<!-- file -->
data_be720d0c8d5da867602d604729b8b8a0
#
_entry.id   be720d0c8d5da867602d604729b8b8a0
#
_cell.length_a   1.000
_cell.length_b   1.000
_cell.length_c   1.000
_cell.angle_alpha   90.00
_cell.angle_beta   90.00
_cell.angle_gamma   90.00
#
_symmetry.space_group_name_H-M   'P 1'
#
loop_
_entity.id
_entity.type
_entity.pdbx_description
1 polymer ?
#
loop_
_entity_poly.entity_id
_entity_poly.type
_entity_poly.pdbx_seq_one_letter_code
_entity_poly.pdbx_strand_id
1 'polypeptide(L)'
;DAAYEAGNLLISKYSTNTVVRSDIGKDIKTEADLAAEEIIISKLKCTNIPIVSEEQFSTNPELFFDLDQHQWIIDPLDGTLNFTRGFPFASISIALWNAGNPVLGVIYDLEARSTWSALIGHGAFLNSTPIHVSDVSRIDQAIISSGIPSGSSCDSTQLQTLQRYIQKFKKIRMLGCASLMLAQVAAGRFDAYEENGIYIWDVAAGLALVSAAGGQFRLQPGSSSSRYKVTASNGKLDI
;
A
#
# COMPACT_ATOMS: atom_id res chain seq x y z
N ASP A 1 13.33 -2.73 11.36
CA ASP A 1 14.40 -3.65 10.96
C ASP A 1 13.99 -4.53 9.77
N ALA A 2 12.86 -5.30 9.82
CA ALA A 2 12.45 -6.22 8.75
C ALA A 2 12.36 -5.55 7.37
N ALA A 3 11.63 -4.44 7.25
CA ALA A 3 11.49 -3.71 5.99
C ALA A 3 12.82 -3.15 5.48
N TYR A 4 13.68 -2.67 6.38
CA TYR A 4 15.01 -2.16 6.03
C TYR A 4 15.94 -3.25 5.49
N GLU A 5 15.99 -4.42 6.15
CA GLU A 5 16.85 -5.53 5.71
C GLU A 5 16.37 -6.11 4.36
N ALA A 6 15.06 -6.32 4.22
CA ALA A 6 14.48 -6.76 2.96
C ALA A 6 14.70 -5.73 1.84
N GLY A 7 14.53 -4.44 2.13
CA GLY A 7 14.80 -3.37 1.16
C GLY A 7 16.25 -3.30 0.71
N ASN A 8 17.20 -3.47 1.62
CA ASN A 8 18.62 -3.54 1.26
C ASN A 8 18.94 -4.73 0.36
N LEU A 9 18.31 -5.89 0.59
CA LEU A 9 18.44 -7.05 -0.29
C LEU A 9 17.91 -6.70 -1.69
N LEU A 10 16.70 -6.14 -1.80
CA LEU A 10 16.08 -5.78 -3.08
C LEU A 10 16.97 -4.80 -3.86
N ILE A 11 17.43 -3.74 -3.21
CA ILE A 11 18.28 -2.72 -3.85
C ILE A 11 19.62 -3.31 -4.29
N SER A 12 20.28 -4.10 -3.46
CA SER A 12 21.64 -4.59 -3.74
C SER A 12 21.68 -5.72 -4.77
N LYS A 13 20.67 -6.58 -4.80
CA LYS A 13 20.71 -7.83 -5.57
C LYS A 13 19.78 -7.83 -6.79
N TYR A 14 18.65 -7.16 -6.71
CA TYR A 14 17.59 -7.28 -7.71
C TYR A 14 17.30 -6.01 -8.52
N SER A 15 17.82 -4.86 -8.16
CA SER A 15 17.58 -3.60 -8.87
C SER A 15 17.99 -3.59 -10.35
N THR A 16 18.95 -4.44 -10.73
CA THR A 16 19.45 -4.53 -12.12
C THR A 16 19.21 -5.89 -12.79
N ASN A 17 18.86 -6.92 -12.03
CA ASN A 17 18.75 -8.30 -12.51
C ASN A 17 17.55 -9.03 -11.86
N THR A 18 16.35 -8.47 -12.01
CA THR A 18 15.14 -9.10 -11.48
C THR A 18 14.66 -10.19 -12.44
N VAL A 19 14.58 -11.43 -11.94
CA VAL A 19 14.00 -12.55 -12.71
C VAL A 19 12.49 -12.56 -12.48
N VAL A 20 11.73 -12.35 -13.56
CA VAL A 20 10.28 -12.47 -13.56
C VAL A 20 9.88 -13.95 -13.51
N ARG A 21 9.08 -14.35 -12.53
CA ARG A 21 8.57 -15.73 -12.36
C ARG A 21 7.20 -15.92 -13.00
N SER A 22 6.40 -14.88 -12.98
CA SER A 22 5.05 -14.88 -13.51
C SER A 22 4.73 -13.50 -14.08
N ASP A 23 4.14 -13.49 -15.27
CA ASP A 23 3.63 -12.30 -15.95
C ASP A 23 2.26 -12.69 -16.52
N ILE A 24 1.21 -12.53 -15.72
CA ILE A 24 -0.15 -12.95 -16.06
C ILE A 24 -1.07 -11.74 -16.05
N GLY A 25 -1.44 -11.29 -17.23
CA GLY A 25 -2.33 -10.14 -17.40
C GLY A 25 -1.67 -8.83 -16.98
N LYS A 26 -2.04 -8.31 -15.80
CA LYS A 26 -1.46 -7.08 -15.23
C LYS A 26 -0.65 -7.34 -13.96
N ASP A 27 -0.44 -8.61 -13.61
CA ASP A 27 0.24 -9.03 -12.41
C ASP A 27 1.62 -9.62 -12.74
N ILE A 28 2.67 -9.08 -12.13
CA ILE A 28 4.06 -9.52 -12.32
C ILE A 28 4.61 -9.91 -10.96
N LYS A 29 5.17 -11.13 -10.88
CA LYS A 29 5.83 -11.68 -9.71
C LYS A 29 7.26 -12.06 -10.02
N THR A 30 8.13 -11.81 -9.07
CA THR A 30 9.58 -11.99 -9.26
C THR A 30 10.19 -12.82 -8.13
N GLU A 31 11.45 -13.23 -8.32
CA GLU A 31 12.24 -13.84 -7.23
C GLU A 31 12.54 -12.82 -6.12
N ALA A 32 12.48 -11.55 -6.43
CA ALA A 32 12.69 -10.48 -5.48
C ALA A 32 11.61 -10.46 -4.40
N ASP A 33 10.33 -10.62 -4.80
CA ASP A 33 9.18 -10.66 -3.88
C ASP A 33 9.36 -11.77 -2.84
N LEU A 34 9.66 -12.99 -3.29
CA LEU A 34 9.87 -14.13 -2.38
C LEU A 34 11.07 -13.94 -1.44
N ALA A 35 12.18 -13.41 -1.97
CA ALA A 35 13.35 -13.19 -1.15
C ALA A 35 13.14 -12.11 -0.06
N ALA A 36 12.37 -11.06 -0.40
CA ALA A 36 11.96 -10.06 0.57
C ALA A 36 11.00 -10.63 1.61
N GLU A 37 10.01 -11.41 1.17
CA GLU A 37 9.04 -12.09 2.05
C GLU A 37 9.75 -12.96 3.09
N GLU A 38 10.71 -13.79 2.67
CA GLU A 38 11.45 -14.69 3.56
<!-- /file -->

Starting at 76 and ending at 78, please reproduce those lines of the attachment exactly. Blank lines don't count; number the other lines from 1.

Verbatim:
N THR A 16 18.95 -4.44 -10.73
CA THR A 16 19.45 -4.53 -12.12
C THR A 16 19.21 -5.89 -12.79